racialism, he was at first genuinely
afraid of the blacks and was aware
of the social explosion presently
On Wednesday night, March 26,
an ABENG Assembly was held to
discuss the paper. Rastafarians, you-
th, some of whom would face
"Judge Dread" in court the next
day, had come. They had developed
a very keen sense of security from
their everyday experience and knew
when a man was with them, whe-
ther he was a security man or a
policeman in plain clothes; and the
reaction to any discovery of this
nature was violent. They shouted
ata black man whom they recogniz-
ed as a security agent to get out.
This has a lot to do with Sloly.
He is seen in this society as a Jam-
aica white man, yet he was very
intimately involved with a black
man's newspaper. The night of the
ABENG Assembly at the Extra-
Mural Centre Sloly got up to talk
before an audience which could
wreck him if they ever misunder-
stood what he was contributing to
this new experience. When Sloly
was introduced one felt many people
saving, "look how red man capture
everything." He had expected this.
Nevertheless he wouldn't apologize
for it but got up and addressed the
brothers and sisters as brotherr and
sisters" and there was a ripple of
ridicule at this Jamaica white man
calling them brothers and sisters.
He went on to tell them about a
most important aspect of the news-
paper, that of distribution. By the
activity he was engaged in and his
public identification with it he was
accepted on faith by the black
brothers and sisters. This, too was
his own faith, faith in all black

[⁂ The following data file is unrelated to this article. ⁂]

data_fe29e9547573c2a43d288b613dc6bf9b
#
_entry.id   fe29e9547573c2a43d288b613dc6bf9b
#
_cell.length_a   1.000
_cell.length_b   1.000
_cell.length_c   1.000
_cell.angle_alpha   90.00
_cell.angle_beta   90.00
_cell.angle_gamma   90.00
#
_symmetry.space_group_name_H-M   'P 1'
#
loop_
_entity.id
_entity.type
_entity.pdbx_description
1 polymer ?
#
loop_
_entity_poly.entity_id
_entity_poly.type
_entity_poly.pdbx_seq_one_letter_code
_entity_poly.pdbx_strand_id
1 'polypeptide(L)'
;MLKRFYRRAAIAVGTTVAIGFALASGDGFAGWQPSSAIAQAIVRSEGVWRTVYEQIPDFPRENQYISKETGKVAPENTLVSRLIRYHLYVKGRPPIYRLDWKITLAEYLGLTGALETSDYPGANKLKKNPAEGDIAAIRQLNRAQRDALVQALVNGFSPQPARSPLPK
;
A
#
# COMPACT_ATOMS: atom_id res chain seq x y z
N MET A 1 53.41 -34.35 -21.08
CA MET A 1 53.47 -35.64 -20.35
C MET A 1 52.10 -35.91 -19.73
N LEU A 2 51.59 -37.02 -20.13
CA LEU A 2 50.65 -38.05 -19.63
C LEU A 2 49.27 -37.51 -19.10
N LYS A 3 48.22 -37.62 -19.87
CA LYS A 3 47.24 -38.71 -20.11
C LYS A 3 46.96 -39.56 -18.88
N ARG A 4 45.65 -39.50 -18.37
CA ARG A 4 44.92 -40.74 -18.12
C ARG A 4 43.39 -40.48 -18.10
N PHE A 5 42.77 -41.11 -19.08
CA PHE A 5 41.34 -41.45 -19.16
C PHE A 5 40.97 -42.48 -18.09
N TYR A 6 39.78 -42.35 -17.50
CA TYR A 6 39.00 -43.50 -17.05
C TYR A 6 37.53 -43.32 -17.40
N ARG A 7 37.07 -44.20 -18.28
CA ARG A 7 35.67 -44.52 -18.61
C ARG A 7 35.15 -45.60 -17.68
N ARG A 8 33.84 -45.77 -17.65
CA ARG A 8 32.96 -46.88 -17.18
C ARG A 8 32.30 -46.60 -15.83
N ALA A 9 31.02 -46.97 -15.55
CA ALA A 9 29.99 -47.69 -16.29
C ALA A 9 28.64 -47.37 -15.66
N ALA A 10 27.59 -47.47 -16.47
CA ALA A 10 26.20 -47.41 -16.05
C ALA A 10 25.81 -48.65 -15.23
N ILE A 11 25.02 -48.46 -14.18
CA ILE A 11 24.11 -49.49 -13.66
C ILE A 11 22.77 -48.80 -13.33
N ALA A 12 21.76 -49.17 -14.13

S!oly was a St..Andrew man who did and proved the possibility of
turning toward the creativity that the forces of suffering can
He did not explain away suffering to himself and set his sights on
Stony Hill. In hus activity he saw that though powerful forces main-
tained oppression, in the final analysis these conditions were man-
made and therefore subject to reversal by human determination
And quite apart from his sensitivity to suffering thus was wha
distinguished Sloly from his class and even from uis colleagues ;,
Abeng-his understanding that human determination expressed m
minute attention to organizational detail not consciousness nor
commitments alone-could move the society forward.
Even to build a small paper meant the performance of several
tasks by a few men. Ihji ou!i r: a ,!; I, i om men oulJ --ld
called upon to do things the\ did not pit iarl hike doin. i li-
meant that though each man had a rak iint division of labour lad
to be an aid and not a brake on etticiencs So that if for some reason
aman did not do his parult 1i1) -i u TI 1- i l have to help, in. :,.
So that he was in collage iof risiti inoncy l e dii nt, it.
task. Yet because of lls peiirlloine, Abeng is now ;-it ui
Jamaica. At the same time he told men what the Law was and what
could and could not go in the paper. This too was not pleasant for
he recognised that sometimes telling the truth was in the last analysis
more important than breaking the Law. But not at this stage the
main thing was for the paper to survive against enemies who Iboked
for every opportunity to strike it down. The same man emptied
office waste after our meetings and sought out his brothers to disc;:
politics and the place of an individual such as himself in a pap,
which must sink its roots among the black masses but as an org,,
ization man he set the pace for the brothers. He held ne line in .
own boisterous well-meaning way against complacency. It was not
enough to decide generally that a thing must be done. Who would do
it? When? How? Are you sure?
These were Sloly's questions. The man proved that though social
conditions make men,it is possible lor men to break away to hchave
in a way which must inevitably manslr social conditions.
s a man who was blessed
rgy, silly like many of us,
most of us His integrity
his devotion to his work
rebuke to those whose
to carp, complain and wait
I better times."
ncnonpc I AuiMura
ol N 10 April 1
Vol. 1 No.10 April5,1968
From a long period of little or no activity we arise